On a Sunday morning, a busy couple and their school-age children enter a superstore for their weekly grocery shopping. As they move through the center of the store, their shopping cart fills with packs of flavored yogurt, fruit sauces, fruit bars, fruit juices, flavored milk, prepared school lunches, snacks, and family meal packs.
How many of us know how healthy these foods are? How much added sugar are we consuming with them? What long-term impact do these foods have on our children’s cardiometabolic health?
In a recent community-based intervention, researchers from the Center for Weight and Health at the University of California, Berkeley, concluded that carbohydrates, fat, and protein differ in the risk they confer to cardiometabolic health in overweight and obese African American children. They found a detrimental relationship between insulin sensitivity and children’s intake of carbohydrates, specifically sugars, but not their intake of overall energy, protein, and fat. This has major implications for future health recommendations for children with regard to preventing childhood obesity and diabetes.
Greater intake of carbohydrate energy was associated with several undesirable effects, including increases in several classes of plasma lipids and higher insulin resistance, which is related to risk of diabetes. This comparison of the risks associated with fat, protein, and carbohydrates was published in the journal Nutrition & Metabolism by Sharma et al.
In a follow-up analysis, the authors evaluated the relationship between intakes of different types and sources of carbohydrates and selective markers of cardiometabolic risk in children. When carbohydrates were divided into non-sugars versus sugars, only the sugars were significantly related to higher plasma lipids (TG, VLDL-C, IDL-C) and increased insulin resistance.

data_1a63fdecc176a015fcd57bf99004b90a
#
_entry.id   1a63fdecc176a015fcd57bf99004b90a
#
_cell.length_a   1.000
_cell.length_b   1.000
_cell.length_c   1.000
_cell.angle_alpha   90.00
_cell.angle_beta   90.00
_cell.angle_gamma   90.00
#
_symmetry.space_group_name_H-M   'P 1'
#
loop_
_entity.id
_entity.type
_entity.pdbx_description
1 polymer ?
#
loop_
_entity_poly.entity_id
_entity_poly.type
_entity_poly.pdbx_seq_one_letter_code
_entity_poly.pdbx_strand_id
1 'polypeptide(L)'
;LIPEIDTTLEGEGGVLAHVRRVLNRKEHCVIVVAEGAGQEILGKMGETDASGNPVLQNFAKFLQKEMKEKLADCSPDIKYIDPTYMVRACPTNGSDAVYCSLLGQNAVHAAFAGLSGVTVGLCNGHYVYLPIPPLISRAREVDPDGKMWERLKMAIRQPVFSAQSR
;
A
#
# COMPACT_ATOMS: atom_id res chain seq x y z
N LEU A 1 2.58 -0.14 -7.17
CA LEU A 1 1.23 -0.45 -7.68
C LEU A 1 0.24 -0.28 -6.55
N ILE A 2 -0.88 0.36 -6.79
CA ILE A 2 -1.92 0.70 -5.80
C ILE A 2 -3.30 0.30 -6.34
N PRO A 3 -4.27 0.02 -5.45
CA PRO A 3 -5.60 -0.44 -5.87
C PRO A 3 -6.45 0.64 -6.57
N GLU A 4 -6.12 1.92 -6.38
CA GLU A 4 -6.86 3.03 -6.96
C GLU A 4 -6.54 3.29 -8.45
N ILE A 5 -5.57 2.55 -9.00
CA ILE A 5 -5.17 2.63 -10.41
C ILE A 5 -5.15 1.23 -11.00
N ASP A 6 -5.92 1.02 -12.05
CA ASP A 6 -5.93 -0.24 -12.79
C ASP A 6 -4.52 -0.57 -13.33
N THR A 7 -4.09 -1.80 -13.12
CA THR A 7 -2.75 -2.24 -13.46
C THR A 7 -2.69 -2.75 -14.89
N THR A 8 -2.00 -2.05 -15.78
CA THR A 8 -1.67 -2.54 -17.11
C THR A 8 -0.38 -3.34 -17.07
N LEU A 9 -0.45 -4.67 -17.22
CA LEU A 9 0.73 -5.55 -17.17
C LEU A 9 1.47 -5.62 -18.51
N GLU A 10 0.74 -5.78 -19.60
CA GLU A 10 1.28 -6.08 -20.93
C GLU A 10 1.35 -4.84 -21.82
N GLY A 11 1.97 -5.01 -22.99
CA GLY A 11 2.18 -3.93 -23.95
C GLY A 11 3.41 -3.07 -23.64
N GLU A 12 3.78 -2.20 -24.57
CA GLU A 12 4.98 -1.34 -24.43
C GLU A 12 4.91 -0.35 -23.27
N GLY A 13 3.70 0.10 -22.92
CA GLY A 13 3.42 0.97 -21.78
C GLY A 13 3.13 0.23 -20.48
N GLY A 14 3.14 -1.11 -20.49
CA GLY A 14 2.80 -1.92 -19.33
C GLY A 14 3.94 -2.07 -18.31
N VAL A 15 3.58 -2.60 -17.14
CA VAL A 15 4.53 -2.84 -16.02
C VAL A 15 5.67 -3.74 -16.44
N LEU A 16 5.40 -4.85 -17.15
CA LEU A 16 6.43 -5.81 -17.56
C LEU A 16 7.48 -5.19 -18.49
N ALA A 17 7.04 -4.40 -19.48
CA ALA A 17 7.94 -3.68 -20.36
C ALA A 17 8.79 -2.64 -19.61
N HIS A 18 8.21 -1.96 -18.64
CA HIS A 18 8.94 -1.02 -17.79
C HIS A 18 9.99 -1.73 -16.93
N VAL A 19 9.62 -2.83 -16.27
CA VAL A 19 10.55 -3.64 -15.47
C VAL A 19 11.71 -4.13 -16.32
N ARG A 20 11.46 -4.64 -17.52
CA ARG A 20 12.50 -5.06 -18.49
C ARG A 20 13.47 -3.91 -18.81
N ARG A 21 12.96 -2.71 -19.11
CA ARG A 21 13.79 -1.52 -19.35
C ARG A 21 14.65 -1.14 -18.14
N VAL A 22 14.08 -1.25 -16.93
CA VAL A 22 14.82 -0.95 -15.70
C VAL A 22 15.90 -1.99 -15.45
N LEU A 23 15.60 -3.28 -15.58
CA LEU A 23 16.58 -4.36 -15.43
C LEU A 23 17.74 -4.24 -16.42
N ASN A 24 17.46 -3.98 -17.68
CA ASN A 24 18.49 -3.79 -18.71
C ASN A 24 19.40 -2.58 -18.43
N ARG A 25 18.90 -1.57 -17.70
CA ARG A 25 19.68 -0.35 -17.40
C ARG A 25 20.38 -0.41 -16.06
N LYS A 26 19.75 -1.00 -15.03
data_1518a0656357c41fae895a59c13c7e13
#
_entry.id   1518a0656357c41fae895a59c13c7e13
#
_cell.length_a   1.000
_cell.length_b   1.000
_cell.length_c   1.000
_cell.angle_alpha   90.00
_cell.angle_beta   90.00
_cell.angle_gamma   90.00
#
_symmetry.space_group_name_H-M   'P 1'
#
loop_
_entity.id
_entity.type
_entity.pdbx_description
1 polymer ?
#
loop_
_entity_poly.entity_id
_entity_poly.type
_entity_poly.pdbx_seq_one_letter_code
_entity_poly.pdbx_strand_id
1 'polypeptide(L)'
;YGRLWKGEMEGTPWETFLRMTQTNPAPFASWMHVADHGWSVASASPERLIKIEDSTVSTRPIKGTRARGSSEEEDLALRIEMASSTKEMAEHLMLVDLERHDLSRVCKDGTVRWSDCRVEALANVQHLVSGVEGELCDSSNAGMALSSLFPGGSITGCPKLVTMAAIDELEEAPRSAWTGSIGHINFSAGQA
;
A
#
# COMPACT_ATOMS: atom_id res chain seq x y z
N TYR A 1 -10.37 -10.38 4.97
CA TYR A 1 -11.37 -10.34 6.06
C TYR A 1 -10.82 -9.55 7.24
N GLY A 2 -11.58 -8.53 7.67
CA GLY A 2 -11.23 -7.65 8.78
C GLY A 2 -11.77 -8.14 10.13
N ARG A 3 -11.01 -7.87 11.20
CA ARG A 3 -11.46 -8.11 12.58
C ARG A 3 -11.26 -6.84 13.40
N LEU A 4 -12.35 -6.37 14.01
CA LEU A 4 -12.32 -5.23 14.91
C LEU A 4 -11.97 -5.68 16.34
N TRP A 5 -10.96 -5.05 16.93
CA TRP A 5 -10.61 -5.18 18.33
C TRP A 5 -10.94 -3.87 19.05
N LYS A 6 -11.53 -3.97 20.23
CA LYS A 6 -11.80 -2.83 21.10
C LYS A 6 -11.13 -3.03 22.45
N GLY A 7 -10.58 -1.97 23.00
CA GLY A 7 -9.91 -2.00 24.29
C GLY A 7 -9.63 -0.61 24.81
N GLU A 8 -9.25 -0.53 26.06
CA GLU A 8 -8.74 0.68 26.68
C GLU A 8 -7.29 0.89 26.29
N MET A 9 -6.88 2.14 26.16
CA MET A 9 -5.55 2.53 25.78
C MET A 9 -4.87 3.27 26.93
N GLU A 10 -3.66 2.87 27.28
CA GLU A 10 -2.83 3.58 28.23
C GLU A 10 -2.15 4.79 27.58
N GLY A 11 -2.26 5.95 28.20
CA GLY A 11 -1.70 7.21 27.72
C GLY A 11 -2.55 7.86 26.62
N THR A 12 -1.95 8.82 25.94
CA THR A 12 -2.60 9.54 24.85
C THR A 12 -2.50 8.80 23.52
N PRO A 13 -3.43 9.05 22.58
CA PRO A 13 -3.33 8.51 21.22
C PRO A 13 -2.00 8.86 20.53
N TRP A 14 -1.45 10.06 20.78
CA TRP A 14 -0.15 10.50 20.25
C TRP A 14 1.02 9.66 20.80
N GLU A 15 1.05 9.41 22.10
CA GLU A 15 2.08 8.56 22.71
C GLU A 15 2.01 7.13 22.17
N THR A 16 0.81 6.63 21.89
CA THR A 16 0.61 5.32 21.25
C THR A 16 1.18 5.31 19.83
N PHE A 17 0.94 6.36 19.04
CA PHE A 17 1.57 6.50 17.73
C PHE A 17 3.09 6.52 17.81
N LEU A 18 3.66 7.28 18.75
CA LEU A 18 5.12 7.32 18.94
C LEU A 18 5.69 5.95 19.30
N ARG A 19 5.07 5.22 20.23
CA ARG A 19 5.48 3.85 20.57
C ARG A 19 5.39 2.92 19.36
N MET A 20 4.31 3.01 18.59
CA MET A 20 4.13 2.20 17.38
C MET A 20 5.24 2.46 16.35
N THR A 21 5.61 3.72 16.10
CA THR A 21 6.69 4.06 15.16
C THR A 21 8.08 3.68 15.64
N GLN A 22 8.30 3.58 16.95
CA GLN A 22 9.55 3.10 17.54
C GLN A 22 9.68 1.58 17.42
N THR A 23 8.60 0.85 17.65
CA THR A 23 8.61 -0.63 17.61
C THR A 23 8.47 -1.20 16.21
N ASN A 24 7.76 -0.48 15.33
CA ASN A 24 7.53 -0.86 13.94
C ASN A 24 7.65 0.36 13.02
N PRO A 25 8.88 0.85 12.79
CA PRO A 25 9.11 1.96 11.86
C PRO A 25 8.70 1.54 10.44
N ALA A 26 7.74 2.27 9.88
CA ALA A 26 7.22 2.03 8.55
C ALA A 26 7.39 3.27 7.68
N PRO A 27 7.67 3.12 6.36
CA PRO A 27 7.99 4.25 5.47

Similar trends were observed for sugars classified as added sugars, sugars in candy and soda, sugars included in beverages, and sweetened dairy products. Sugars consumed as fresh, dried, and preserved fruits and unsweetened dairy products did not show significant associations with these markers of risk. This analysis (published in Nutrition & Metabolism by Sharma et al) suggests that increases in carbohydrate energy, especially in the form of sugar, may be detrimental to the cardiometabolic health of overweight and obese children.
These findings strengthen the American Heart Association’s (AHA) recent statement that in the setting of a worldwide pandemic of obesity and cardiovascular disease, there should be heightened concern about the adverse effects of excessive consumption of added sugars. The findings also suggest that the recommendations for adults regarding sugar intake may apply to children as well. Parents are advised to minimize their children’s intake of beverages and foods with added sugars, Suggests Dr. Sushma Sharma, Specialist at Atkins Center for Weight and Health, University of California at Berkeley.
More information about this project and related publications can be found at http://www.clinicaltrials.gov/ct2/show/study/NCT01039116.
Sharma S, Roberts LS, Hudes ML, Lustig RH, Fleming SE. Macronutrient intakes and cardiometabolic risk factors in high BMI African American children. Nutrition & Metabolism 2009..
Sharma S, Roberts LS, Lustig RH, Fleming SE. Carbohydrate intakes and cardiometabolic risk factors in high BMI African American children. Nutrition & Metabolism 2010.